The fender tag reads “Special Order” and this 1967 Plymouth Fury I four-door sedan (Lot Number 86) certainly is special. Beyond the austere hub caps and special 15×5.5-inch fleet rims with their riveted retention clips, the absence of flashy trim, A-pillar mounted spotlight and Commando V8 fender emblems alert the presence of a police car. Often called “muscle cars with an extra set of doors,” police cars often – but not always – contain high-performance driveline and suspension equipment.

Here, the VIN reads PK41G74235810, the “P” confirming the police model and the “G” in the fifth spot identifying the 383 big block V8. But unlike the more typical 383 four-barrel or even 440 Super Commando power expected in a police car, the G-code 383 is the more economical unit with a single exhaust tract and small two-barrel carburetor. Regardless, it’s a big jump above the possible 225 Slant Six or 318 small block V8. Yes, these low-power engines were available for inner city patrol work where high speed wasn’t required but maximum fuel economy was.

Under the skin, as a police unit, its got heavy-duty suspension with thicker torsion bars, full-size 11-inch drum brakes – the same stuff used on 426 Street HEMI engine-powered vehicles – special zinc liners between the leaves of the rear leaf spring suspension and inside, a certified 120 mph speedometer, thick molded rubber floor mat resists the stains and wear that would have plagued a family-style carpeted interior. Though the “RXX982” license plates suggest Arizona origins, there are some rusty spots on the floors and signs of delaminating plastic filler pock mark the body. Regardless, while records show that Plymouth built 29,354 Fury I four-door sedans in 1967, a small fraction of them were PK series police units. The number remaining today is surely minute.

1967 Chrysler Town and Country: Lot #85

Chrysler Corporation made automotive – and cultural – history with the introduction of the so-called “minivan” in 1983. With its economical and practical union of front-wheel drive, great fuel economy and smart utility-minded design, the traditional American station wagon was soon rendered obsolete – and an entirely new market segment was created to serve “soccer moms” across the world. This 1967 Chrysler Newport Town and Country (Lot Number 85) is a classic example of the massive station wagons the minivan helped to dethrone.

One of 14,703 Newport Town and Country wagons built, this one has the optional 440 four-barrel, a $79.40 upcharge over the base 383 two-barrel big block V8. The legendary performance of the 440 doesn’t need retelling here, but the fact it’s still under the hood speaks to this car’s incredible luck over the past 55 years, Ever since the tall deck 440 appeared in 1966, these full-size Chryslers were targeted by Slant Six and 318 small block owners looking to snatch their hearts for Dart and Duster conversions.

Typically equipped with Airtemp air conditioning ($406), power steering ($107), power brakes ($47), power windows ($106) and add-on (non-factory) electric trailer brakes, this family mover probably hauled a large camper or fishing boat trailer. In pristine condition with minimal surface rust, this surviving 440 station wagon appears to wear its factory-applied white paint. And as always, there is a distinct possibility the rear axle contains a nifty Sure Grip surprise within its beefy 8-3/4 inch carrier. We couldn’t lift the tail to find out but as a trailer towing workhorse, its original owner likely saw the value in the $50.70 outlay for Sure Grip.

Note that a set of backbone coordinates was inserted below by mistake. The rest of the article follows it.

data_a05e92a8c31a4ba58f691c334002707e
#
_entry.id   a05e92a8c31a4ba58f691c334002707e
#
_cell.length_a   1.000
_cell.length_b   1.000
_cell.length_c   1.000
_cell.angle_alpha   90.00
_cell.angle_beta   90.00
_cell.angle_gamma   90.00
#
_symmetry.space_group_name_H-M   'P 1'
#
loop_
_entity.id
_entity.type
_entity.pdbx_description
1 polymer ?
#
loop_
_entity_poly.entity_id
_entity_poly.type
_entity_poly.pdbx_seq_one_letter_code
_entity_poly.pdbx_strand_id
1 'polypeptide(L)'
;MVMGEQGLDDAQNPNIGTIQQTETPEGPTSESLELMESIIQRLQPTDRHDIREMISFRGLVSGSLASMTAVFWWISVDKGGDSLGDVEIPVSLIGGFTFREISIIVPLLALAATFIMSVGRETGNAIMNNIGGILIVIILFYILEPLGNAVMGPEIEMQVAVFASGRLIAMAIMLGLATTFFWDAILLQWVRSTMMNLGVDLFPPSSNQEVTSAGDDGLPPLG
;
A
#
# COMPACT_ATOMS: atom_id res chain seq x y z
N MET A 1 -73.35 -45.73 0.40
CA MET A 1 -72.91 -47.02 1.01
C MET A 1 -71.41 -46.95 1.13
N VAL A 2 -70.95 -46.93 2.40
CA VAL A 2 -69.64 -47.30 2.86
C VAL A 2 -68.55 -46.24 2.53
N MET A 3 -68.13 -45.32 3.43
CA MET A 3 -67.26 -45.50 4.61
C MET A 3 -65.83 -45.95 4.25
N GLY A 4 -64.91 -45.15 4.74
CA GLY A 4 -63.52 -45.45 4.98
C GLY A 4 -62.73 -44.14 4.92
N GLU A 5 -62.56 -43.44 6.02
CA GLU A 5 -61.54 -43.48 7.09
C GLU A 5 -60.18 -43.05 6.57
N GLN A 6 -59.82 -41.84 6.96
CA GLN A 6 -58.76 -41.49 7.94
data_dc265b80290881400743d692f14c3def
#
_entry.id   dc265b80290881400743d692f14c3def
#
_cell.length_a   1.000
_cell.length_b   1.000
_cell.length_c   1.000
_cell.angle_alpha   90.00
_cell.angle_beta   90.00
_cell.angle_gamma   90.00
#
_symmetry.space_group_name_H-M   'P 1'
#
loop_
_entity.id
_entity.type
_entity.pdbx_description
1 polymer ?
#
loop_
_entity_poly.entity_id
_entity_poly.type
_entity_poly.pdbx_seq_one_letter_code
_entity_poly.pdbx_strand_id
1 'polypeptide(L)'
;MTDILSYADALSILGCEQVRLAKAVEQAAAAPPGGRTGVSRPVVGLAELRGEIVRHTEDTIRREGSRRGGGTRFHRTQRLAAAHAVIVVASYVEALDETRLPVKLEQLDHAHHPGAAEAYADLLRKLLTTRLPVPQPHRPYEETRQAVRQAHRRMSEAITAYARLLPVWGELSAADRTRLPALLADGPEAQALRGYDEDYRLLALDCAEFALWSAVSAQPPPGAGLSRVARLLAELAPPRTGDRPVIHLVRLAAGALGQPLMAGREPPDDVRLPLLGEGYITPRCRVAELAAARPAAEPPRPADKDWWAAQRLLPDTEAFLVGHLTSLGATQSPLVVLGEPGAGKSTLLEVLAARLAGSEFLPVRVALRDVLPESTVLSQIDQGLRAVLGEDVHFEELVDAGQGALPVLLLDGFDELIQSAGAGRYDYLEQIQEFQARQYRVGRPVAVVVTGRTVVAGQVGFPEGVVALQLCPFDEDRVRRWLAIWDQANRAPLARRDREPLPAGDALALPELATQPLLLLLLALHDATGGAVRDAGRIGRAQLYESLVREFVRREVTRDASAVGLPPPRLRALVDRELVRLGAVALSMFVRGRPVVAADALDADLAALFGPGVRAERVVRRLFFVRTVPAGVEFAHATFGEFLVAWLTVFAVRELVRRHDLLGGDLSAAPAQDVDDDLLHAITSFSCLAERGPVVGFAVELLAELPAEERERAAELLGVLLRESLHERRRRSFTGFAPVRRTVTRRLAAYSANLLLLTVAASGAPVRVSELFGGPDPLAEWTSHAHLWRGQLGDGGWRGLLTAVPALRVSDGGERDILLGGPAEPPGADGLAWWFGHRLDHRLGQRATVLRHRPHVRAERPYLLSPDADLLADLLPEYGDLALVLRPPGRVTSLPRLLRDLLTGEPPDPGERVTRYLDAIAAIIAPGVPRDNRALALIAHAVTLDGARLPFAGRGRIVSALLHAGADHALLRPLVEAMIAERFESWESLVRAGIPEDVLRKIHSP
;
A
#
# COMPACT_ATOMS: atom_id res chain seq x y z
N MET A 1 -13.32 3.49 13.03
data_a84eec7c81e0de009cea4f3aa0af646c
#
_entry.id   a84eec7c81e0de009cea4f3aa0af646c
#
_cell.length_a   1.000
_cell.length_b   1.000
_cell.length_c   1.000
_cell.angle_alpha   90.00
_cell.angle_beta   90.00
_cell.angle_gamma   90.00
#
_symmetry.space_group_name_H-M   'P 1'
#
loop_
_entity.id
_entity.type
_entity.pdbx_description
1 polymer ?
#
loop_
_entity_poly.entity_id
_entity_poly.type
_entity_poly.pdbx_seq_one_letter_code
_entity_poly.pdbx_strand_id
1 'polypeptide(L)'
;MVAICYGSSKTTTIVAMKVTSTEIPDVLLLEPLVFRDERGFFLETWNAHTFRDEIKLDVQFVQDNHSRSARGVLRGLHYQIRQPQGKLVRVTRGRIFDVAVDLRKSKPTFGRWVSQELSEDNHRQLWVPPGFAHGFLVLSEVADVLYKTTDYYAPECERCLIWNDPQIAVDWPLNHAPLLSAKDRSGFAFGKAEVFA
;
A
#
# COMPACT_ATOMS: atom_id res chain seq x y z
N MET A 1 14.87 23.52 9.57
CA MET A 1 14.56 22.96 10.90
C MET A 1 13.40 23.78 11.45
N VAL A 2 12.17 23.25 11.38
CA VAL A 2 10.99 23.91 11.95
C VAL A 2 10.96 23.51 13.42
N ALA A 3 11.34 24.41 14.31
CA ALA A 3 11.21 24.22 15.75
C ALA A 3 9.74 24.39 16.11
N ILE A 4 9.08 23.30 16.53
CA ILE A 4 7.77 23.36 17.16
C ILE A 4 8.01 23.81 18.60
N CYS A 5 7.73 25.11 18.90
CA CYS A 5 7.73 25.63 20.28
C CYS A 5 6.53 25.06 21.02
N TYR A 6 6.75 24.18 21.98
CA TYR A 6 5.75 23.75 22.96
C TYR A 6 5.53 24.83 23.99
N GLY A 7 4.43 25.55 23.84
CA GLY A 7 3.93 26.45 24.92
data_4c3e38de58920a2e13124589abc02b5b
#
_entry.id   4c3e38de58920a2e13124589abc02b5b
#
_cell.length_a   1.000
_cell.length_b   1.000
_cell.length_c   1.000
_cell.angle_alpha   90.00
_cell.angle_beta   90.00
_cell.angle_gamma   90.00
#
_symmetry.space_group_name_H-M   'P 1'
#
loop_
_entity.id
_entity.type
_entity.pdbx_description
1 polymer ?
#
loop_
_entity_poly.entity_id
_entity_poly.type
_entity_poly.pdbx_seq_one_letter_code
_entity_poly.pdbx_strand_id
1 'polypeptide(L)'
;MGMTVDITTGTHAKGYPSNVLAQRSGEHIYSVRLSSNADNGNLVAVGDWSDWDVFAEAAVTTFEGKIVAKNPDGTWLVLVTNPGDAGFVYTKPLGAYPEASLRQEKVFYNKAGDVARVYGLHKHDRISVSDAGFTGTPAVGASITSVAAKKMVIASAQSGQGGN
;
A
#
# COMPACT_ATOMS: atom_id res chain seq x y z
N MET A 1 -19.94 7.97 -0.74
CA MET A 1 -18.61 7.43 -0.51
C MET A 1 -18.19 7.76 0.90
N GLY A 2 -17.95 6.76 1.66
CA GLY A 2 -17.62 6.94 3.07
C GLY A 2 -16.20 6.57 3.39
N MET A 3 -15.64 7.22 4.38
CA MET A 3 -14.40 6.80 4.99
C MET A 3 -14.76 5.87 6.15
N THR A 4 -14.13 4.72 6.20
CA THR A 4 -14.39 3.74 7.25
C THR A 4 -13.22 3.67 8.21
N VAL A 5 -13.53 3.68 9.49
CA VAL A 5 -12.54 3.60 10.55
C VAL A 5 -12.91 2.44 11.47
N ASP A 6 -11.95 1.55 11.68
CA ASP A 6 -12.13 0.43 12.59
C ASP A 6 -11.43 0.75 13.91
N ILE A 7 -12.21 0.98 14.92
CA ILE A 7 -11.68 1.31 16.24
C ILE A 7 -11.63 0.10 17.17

Happily, today we have several aftermarket and reproduction 440-type engine blocks and crate engines to choose from. That means this nicely preserved wagon can stop shaking in fear every time a hot rodder walks near. We hope…

1966 Dodge A100 Sportsman Van: Lot #84

The Dodge A100 wasn’t the first compact van on the scene. That designation goes to Ford’s trend-setting Falcon Econoline of 1962 – or to some minds, Chevrolet’s Americanized Volkswagen Microbus, the 1961 Chevrolet Corvair 95 Corvan. Regardless, when Dodge entered the compact van market in 1964 with the A100, it was the only one with an optional V8, the all-new 273 small block, also introduced in 1964. And let’s not forget how Jay Howell and Dick Branstner’s Little Red Wagon A/FX A100 pickup (later adopted by Bill “Maverick” Golden) helped launch the 426 Race HEMI engine to race fans late in 1964. And we do mean “launch.” When Howell couldn’t keep the front tires on the strip, Golden cultivated the “Little Red” into a single-purpose wheel-standing exhibition machine.

This amazingly original 1966 Dodge A100 Sportsman passenger van (Lot Number 84) is one of the 9,536 V8 powered A100s that year. The other 35,190 (of 44,726 total built) were motivated by the trusty Slant Six. As a Sportsman people mover, this 273 V8-powered machine has eight windows for optimum visibility and comfort on long road trips. By contrast, the more utilitarian A100 vans could be had with several possible window and door configurations, including no windows at all (one of these is part of the Great Texas Mopar Hoard Auction Event and is offered as Lot Number 55). More typically, worker bee A100s had windows on only the passenger side so the delivery driver could see the curb and sidewalk for parking (and yes, one of these is also offered in the auction as Lot Number 59).

Here, a 727 TorqueFlite® automatic transmission sends power to the 3.55:1 gears within the 8-3/4 rear axle. We know it was built with the 3.55 gear ratio thanks to the metal data tag riveted atop the driver side front wheel arch – a helpful detail found on all A100s – that also spells out suspension details, the VIN and other features. Speaking of VIN tags, another A100 van in this auction (Lot Number 11) wears serial number “2000604”, which verifies it as the six hundred and fourth (604th) A100 van ever assembled! That van also happens to have the extremely rare “walk through” body – with swing out cargo doors on both sides, driver and passenger. Again, that one is Lot Number 11 and can be seen at the Steve Magnante YouTube Channel or at the Spanky’s Freedom Car Auctions website (FreedomCarAuctions.com).

But getting back to this 1966 Sportsman, though the engine cover has been disassembled for some unfinished business and the rear passenger bench seats seem to be missing, the beauty here is how original and unmolested the basic structure is. They just aren’t found like this anymore.

Well, that’s it for this week’s preview of the Great Texas Mopar Hoard Auction Event. We’ll be back next week with another “bouquet” for your enjoyment. See you then! –Steve “Scat Pack” Magnante